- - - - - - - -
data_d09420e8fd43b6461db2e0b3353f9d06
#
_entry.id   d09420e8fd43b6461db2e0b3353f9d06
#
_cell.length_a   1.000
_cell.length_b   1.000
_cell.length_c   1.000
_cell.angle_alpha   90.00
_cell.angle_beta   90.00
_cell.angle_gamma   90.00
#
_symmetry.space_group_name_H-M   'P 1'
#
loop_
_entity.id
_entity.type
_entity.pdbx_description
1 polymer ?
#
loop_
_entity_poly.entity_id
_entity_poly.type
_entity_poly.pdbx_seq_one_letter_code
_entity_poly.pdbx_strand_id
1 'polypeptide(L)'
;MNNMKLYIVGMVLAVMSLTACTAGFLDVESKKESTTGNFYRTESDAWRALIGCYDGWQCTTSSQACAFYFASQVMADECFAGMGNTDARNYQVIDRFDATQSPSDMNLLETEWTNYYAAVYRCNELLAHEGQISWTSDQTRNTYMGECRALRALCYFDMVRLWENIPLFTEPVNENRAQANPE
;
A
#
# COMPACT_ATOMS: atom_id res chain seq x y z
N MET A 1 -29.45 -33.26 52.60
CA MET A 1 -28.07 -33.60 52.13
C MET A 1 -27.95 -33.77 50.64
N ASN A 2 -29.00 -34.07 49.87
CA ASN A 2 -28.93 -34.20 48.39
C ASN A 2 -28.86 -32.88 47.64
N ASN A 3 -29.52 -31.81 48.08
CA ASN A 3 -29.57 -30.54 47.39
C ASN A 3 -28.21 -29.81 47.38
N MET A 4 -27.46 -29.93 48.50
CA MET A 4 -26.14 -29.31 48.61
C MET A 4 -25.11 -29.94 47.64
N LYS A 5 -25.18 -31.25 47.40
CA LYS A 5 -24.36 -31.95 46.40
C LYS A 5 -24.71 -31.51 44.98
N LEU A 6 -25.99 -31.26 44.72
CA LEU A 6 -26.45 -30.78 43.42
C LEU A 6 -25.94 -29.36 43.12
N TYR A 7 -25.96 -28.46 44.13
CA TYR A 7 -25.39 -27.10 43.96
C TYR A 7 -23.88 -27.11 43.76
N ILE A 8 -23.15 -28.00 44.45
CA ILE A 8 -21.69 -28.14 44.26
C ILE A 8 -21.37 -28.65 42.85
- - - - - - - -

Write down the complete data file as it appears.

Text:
data_d09420e8fd43b6461db2e0b3353f9d06
#
_entry.id   d09420e8fd43b6461db2e0b3353f9d06
#
_cell.length_a   1.000
_cell.length_b   1.000
_cell.length_c   1.000
_cell.angle_alpha   90.00
_cell.angle_beta   90.00
_cell.angle_gamma   90.00
#
_symmetry.space_group_name_H-M   'P 1'
#
loop_
_entity.id
_entity.type
_entity.pdbx_description
1 polymer ?
#
loop_
_entity_poly.entity_id
_entity_poly.type
_entity_poly.pdbx_seq_one_letter_code
_entity_poly.pdbx_strand_id
1 'polypeptide(L)'
;MNNMKLYIVGMVLAVMSLTACTAGFLDVESKKESTTGNFYRTESDAWRALIGCYDGWQCTTSSQACAFYFASQVMADECFAGMGNTDARNYQVIDRFDATQSPSDMNLLETEWTNYYAAVYRCNELLAHEGQISWTSDQTRNTYMGECRALRALCYFDMVRLWENIPLFTEPVNENRAQANPE
;
A
#
# COMPACT_ATOMS: atom_id res chain seq x y z
N MET A 1 -29.45 -33.26 52.60
CA MET A 1 -28.07 -33.60 52.13
C MET A 1 -27.95 -33.77 50.64
N ASN A 2 -29.00 -34.07 49.87
CA ASN A 2 -28.93 -34.20 48.39
C ASN A 2 -28.86 -32.88 47.64
N ASN A 3 -29.52 -31.81 48.08
CA ASN A 3 -29.57 -30.54 47.39
C ASN A 3 -28.21 -29.81 47.38
N MET A 4 -27.46 -29.93 48.50
CA MET A 4 -26.14 -29.31 48.61
C MET A 4 -25.11 -29.94 47.64
N LYS A 5 -25.18 -31.25 47.40
CA LYS A 5 -24.36 -31.95 46.40
C LYS A 5 -24.71 -31.51 44.98
N LEU A 6 -25.99 -31.26 44.72
CA LEU A 6 -26.45 -30.78 43.42
C LEU A 6 -25.94 -29.36 43.12
N TYR A 7 -25.96 -28.46 44.13
CA TYR A 7 -25.39 -27.10 43.96
C TYR A 7 -23.88 -27.11 43.76
N ILE A 8 -23.15 -28.00 44.45
CA ILE A 8 -21.69 -28.14 44.26
C ILE A 8 -21.37 -28.65 42.85